Why ride?

Thorn Audax Mk3 on a Autumn ride over SaddleworthCycling is enduring a bit of a torrid time at the moment. While the collective consciousness of the professional peleton may have been pricked by a syringe of EPO, the crashes involving clean pro rider Bradley Wiggins and Sky coach Shane Sutton have thrown the spotlight on safety. Shame it has taken these high profile incidents to drag the issue onto the agenda of popular media (The Times excluded).

The fall out has been noisy. Cycling safety has clogged the switchboards of radio phone-ins this week while the pro and anti-cycling movements have broadcast their impassioned, partisan positions via social media. I joined them, although I’d like to think I’m a wee bit more moderate these days. If you want a taste, the ire of the antis can be sampled in concentrated dose via @CycleHatred, a sobering and sometimes sickening read for brothers and sisters of the bicycle.

I’m a cyclist and I drive. I chose not to own a car because a, I’m fortunate enough to not require one and b, they’re expensive. I can enjoy driving, though, especially if I’m in the remoter parts of Scotland. But if I’m going to a city or town centre, the car is a clumsy hindrance that gets stuck among other vehicles in jams and needs parking.

I ride a bike most days of my life for pleasure and practical reasons, but the coverage of the so-called war between drivers and riders has prompted me to pause before throwing a leg over one of my treasured mounts. Have I succumbed to the media’s myopia? Am I going to be safe?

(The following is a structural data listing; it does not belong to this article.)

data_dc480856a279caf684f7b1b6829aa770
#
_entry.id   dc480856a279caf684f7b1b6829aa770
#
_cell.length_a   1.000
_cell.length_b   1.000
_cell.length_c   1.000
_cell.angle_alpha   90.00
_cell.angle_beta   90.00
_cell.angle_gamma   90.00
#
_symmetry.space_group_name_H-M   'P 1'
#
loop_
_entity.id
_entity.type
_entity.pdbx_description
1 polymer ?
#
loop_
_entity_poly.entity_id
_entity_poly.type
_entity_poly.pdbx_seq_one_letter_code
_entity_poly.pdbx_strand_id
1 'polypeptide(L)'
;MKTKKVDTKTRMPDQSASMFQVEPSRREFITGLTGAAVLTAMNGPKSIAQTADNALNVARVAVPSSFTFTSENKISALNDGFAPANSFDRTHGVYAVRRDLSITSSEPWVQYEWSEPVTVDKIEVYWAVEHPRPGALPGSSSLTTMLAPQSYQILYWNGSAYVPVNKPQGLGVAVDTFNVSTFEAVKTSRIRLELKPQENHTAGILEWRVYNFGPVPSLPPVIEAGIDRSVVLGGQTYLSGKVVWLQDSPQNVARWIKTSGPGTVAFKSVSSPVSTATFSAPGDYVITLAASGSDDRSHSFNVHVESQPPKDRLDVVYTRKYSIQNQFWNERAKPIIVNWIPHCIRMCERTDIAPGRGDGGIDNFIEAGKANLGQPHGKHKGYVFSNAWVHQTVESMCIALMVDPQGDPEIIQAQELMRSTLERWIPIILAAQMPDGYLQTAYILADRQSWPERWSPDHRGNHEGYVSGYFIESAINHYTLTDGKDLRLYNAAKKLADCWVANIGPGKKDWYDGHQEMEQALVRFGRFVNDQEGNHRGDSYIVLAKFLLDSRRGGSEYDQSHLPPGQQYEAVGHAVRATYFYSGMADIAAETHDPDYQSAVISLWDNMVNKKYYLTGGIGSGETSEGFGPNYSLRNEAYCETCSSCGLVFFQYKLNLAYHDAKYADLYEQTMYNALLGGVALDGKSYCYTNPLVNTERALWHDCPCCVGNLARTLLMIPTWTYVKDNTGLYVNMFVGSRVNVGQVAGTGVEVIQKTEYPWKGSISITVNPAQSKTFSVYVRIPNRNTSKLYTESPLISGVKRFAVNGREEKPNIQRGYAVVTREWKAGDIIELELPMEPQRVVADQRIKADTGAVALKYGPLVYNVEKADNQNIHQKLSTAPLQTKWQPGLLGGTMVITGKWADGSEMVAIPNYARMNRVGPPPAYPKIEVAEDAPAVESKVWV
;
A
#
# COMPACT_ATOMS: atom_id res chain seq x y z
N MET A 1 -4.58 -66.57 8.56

This apprehension has sturdier foundations, however. I am on the cycling front line every week commuting in London. Conditions are poor on the Capital’s roads and they have deteriorated in the five years since I last pedalled its congested streets. Critical mass has only served to enrage some motorists rather than increase the acceptability of cyclists on the road.

I’ve encountered drivers’ anger first hand, usually borne out of impatience. The frustration of a few seconds delay resulting in dangerous manoeuvre and a close shave. Everyone rushing around, no time for each other…

I’ve also encountered the kind of cycling behaviour which is oft quoted by the antis: red light jumping, no hand signals, pulling out without looking. Opportune cyclists don’t do themselves any favours, but I witness these antics daily from drivers, usually the ‘professionals’ who seem to operate by their own code (a common complaint ironically leveled at cyclist by these antis).